Advertisement

The trouble with gaming

August 25, 1998

In June, West Virginia's legislature established a Gaming Subcommittee to study what has become a major industry in the state. The study isn't done yet, but some disturbing facts have turned up, facts which should give pause to those who see gambling as a source of worry-free money.

How big is gambling in West Virginia? In July, committee members learned that legalized video slots provide a gross income of $131 million per year. They also heard an estimate that the state has 15,000 to 30,000 "gray" video poker machines.

They're described in that way in part because officials aren't sure how many there are, but also because they aren't regulated in any way. Payoffs are illegal, but it's apparently common for the management of taverns and clubs where they're located to provide cash prizes to players.

This isn't just nickel-and-dime stuff, either. In a Sunday story on gambling in The Charleston Gazette-Mail, an operator in Bluefield, W.Va., speaking on condition of anonymity, said he makes a $100,000-per-year profit on each machine.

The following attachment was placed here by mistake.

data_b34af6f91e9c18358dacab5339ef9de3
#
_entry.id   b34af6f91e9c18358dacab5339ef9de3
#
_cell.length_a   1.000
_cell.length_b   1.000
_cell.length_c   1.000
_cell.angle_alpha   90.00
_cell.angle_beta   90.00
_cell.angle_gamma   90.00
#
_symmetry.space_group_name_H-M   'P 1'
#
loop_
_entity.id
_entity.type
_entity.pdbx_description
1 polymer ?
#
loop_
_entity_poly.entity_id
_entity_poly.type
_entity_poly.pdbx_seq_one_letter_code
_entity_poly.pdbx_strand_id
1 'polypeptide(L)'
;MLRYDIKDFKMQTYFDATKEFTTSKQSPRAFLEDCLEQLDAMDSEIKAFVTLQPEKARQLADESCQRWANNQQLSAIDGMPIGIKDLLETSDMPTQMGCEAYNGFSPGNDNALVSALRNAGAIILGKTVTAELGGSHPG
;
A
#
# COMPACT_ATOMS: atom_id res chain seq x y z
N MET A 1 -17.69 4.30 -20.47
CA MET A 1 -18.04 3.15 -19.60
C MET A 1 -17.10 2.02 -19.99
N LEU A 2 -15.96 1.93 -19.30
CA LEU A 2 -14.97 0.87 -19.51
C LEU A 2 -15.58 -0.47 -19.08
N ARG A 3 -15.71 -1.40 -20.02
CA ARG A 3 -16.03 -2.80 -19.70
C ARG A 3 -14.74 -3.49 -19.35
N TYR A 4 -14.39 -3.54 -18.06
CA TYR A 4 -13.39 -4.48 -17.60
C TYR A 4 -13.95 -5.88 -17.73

Advertisement

If that sounds like a lot, it's probably because video poker is the most addictive form of gambling around, according to Dr. Robert Hunter, a clinical psychologist quoted by the Gazette who operates the nation's largest clinic for gambling addicts. Unlike a live poker game, with its distractions of conversation and contemplation between bets, the experts say video poker enthralls players because they can exclude the outside world.

The phenomenon so concerns South Carolina officials that the governor there is refusing to put $61 million in video-poker revenues in the state budget because he's convinced the games prey on the weak and the needy.

Our recommendation: regulate all video-poker machines and put aside a hefty chunk of the revenues to treat addicts. Then lawmakers can go on to deal with the dangers of Internet gambling, which has all the addictive potential of poker machines, without any revenue possibilities for the state. West Virginia should squelch this by making it illegal to offer Internet gambling to its citizens for anything but amusement purposes.

The Herald-Mail Articles
|
|
|